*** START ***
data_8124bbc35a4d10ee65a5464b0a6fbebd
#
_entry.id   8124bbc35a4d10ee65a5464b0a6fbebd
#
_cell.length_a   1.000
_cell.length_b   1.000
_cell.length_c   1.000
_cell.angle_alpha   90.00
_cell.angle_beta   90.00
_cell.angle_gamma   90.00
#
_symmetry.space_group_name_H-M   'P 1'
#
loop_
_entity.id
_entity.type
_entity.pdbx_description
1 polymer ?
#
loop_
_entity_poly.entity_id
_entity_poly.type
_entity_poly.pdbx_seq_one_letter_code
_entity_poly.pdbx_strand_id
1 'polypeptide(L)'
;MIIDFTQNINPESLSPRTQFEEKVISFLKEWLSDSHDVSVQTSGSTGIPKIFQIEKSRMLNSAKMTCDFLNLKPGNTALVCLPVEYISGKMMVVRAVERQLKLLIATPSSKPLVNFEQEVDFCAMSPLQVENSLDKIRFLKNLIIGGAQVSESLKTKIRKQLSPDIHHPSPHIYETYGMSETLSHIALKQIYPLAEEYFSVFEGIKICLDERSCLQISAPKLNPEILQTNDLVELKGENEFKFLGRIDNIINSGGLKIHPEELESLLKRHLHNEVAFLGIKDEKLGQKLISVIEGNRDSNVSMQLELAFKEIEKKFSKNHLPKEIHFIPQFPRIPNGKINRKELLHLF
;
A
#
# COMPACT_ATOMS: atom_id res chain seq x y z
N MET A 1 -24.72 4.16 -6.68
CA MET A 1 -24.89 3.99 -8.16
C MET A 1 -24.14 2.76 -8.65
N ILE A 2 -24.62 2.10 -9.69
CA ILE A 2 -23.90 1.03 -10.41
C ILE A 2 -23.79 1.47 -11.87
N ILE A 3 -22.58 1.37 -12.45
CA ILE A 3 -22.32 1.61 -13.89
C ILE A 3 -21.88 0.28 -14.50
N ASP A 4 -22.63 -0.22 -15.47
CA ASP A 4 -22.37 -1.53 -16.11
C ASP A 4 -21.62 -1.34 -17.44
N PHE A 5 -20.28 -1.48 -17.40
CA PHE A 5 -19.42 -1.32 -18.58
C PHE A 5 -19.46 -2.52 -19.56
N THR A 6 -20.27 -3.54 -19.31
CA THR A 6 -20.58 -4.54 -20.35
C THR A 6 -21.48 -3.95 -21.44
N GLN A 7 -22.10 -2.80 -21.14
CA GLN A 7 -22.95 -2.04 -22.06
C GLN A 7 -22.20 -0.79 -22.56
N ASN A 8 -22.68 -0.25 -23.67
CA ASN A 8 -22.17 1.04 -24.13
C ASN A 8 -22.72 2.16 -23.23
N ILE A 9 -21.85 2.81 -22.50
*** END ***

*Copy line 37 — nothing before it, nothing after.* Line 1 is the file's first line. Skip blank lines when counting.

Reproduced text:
N ILE A 3 -22.58 1.37 -12.45